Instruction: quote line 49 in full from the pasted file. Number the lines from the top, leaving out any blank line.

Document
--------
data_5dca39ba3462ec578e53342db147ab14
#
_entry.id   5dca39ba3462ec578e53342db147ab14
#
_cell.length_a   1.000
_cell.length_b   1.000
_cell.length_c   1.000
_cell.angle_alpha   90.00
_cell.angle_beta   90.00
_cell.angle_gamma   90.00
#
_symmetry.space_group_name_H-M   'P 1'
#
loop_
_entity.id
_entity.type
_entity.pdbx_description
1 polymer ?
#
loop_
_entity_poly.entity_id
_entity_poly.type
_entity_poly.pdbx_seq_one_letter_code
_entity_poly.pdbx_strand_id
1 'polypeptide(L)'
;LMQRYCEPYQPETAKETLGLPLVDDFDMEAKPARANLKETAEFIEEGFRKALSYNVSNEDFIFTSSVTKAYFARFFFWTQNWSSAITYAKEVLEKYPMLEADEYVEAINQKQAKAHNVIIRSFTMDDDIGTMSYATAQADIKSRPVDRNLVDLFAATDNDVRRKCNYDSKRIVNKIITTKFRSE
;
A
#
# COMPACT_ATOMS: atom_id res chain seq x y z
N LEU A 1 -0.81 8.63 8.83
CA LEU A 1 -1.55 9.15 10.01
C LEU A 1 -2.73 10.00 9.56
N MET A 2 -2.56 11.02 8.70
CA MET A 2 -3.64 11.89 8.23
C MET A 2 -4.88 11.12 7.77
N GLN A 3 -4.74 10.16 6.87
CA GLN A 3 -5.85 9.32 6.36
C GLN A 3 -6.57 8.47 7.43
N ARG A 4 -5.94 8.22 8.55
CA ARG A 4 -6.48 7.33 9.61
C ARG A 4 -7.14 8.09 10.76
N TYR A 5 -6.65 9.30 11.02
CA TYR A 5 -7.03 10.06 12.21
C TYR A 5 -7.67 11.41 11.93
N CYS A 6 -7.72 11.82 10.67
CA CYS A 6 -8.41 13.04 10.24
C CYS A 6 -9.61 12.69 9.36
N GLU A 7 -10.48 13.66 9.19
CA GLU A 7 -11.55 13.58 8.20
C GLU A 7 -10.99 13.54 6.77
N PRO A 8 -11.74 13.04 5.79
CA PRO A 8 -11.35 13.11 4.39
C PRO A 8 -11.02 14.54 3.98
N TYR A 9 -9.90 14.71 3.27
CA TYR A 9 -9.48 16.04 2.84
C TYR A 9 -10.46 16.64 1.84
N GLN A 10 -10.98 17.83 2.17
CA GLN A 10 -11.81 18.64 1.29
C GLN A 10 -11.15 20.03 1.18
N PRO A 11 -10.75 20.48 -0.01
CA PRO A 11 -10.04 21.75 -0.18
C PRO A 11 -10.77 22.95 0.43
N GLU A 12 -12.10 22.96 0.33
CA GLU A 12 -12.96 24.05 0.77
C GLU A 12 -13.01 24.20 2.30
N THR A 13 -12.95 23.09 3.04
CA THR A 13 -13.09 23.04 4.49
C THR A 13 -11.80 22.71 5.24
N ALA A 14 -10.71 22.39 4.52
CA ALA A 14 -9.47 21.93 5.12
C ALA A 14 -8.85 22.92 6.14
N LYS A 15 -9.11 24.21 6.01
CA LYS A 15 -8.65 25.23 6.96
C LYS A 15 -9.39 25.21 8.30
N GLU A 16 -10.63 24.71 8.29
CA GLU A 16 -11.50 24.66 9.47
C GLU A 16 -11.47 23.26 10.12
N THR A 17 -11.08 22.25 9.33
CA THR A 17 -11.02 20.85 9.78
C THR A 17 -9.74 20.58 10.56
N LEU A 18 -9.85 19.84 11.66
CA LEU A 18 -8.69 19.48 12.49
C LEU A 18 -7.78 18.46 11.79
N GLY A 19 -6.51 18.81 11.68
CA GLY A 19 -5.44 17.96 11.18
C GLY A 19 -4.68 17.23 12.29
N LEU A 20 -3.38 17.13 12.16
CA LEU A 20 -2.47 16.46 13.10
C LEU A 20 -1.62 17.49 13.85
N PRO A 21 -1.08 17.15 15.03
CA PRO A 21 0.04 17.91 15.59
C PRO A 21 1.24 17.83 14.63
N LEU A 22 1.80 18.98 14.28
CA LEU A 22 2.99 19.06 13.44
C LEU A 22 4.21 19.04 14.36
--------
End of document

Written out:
N GLU A 7 -10.48 13.66 9.19